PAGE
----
DNSMasq, your local development DNS
Setting up a single-user web development environment is easy. One-click (OS)AMP installers do all the work and internal domains are all stored in one easy to reach host file. However, expanding this to a multi-user development team, all of which needing access to the same resources, is a whole different beast. On-top of this, they may require access from multiple devices, some of which may not include a host file, such as a mobile phone. A common solution to this problem is to pass around host files (which encompass all of the development domains used) and hope that everyone is in sync. In the case of devices that do not have a readily accessable host file, uploading externally accessible builds or providing an alternative gateway into the development ecosystem is one way to pursue a fix. These methods do not feel right to me, far too many variables and extra work for my liking. An even better solution, which will get rid of all the overhead, is to setup your own local DNS and start living like its a single-user environment again.
Ladies and gentleman, DNSMasq
To setup your own local DNS you can spend hours configuring BIND, but nothing beats the ease and maintainability of DNSMasq. DNSMasq is a lighweight DNS, DHCP and TFTP server provider and is ideal for this case-study. In a couple of return-key-hits from inside your package manager of choice you will have setup a local DNS server for the whole development team to access, keeping all those pesky local domains in one host file, the way it should be.
I will be installing and configuring a DNSMasq setup on a Ubuntu Server distrubtion, but installation on other setups should be fairly similar.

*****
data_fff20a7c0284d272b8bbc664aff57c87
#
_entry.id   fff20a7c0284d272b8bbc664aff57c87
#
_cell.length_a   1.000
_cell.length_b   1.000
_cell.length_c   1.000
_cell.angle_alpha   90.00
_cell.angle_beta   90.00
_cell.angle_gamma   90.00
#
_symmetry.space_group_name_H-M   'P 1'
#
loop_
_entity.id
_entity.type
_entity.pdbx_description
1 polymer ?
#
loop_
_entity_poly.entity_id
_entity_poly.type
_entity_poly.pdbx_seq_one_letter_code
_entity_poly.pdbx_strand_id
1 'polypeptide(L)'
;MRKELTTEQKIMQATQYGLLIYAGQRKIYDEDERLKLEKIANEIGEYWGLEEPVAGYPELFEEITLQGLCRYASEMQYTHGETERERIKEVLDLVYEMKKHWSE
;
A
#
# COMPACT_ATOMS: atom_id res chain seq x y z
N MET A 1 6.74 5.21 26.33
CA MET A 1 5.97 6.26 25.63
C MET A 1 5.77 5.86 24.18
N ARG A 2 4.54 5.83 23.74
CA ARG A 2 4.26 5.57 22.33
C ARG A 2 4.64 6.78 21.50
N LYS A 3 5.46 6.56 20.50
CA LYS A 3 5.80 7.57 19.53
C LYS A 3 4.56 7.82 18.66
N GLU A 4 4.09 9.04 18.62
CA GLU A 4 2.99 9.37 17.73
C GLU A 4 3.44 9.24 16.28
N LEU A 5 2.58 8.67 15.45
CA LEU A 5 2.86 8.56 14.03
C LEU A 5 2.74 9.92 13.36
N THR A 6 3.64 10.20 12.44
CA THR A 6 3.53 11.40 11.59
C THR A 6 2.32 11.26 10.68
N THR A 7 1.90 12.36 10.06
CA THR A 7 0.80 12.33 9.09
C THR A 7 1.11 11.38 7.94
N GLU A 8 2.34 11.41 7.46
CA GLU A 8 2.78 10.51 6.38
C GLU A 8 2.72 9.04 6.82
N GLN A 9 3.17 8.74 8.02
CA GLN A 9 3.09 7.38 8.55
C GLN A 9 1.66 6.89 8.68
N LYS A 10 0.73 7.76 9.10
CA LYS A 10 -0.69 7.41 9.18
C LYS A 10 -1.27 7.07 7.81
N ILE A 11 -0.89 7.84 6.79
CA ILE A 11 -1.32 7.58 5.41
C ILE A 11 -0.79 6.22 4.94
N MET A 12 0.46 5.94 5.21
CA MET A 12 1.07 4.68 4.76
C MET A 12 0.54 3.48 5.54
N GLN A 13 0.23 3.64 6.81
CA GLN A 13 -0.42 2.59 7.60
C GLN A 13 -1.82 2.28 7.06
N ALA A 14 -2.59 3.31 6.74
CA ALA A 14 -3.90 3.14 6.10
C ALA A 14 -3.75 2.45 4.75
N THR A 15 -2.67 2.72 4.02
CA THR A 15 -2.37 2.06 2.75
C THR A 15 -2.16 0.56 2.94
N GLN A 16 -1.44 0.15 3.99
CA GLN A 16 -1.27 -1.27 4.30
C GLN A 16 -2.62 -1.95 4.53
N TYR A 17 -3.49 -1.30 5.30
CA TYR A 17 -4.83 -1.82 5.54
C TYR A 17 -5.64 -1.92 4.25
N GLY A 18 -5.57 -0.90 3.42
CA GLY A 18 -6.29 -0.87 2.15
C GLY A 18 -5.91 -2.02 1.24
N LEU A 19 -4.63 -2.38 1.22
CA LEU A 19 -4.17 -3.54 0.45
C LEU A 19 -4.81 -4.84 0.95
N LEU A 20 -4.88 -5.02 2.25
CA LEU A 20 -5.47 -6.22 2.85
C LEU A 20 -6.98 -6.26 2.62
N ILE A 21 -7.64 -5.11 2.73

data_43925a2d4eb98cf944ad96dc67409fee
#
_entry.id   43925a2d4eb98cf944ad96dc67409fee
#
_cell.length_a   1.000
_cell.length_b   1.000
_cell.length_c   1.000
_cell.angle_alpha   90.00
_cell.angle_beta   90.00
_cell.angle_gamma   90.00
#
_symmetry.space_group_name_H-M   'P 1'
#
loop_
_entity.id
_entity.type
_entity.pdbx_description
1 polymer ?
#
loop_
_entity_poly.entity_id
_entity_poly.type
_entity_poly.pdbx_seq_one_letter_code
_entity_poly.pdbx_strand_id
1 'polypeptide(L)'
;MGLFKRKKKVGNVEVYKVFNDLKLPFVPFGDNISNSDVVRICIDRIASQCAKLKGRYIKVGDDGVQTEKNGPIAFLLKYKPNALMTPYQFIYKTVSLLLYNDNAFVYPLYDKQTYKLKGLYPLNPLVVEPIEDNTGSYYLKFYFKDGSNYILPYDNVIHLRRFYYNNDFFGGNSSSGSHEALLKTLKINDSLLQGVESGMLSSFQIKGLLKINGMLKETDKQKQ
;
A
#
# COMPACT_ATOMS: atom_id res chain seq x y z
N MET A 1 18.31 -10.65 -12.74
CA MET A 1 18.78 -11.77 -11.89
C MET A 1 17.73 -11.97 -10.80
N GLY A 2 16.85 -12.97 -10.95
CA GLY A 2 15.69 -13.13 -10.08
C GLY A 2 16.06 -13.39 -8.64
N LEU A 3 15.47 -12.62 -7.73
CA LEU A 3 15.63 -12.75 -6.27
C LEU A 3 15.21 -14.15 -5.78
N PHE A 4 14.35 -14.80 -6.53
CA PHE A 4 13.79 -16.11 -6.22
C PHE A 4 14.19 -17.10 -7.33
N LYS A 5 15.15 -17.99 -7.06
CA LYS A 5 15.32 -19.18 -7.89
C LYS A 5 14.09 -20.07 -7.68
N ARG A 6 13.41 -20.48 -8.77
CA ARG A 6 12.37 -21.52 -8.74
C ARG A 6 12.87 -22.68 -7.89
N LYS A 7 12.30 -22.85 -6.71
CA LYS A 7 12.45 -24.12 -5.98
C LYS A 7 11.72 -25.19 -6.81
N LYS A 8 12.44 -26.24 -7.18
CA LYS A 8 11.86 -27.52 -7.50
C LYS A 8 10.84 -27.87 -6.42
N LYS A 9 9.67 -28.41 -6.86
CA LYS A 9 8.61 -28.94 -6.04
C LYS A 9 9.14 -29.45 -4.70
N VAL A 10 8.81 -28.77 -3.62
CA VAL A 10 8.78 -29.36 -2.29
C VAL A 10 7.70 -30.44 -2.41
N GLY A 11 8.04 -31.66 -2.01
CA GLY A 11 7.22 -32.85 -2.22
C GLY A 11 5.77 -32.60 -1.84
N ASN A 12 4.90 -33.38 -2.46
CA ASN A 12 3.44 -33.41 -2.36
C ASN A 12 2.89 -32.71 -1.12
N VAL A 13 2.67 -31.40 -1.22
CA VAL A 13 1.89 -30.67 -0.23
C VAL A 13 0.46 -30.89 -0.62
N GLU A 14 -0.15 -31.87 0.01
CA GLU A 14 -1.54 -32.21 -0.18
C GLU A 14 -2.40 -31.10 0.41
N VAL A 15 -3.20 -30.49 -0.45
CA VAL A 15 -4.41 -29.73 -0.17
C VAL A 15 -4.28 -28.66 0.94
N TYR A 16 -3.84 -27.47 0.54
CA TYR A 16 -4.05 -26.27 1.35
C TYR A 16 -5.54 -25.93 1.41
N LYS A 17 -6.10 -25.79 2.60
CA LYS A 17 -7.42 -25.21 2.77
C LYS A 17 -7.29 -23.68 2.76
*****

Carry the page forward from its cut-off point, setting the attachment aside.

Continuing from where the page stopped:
Upon successful installation you may be greeted with a unfriendly ‘port 53 already in use’ message. To resolve this issue use the following commands; first checking which process is already using port 53 and then killing that process by its id.
The last step is to add all your local development domains to the host file found at ‘/etc/hosts’. Once all domains have been fully imported the final command that needs to be run is to restart DNSMasq.
To access your newly created DNS server, you can either individually add the servers IP address to each computers DNS network configuration or alternatively, point your routers DNS record to the IP address.
An alternative option…
If your feeling extra hardcore and do not wish to install another software dependency on your system, you may wish to consider flashing your router with DD-WRT (if your router supports it) and allow hardware to do the work. Setting up DNSMasq on an applicable DD-WRT installation is as simple as adding the local domain entries into the ‘Additonal DNSMasq Options’ textarea in the administration panel.
Below is an screenshot of an example DD-WRT DNSMasq configuration
An even more awesome idea
Instead of having to add an extra entry for each development site, which can be a chore, we have the chance to make it even easier. My regular naming convention for local development sites is to use the descriptive ‘.dev’ TLD. This naming scheme allows me to easily distinguish between development and live builds. Lucky for us we have the chance to exploit the fact that ‘.dev’ is an unused TLD. With DNSMasq we are able to easily setup a TLD wildcard which will check/match any TLD we pass through the DNS and forward it to are defined location. As a consequence any URL request sent with a ‘.dev’ TLD can be directed to my local development server for Apache to happily respond to. For setup on a software installation you are required to add the following line into your ‘dnsconfig.conf’.
Or in the case of DD-WRT, adding the above configuration setting to the ‘Additonal DNSMasq Options’ textarea in the administration panel.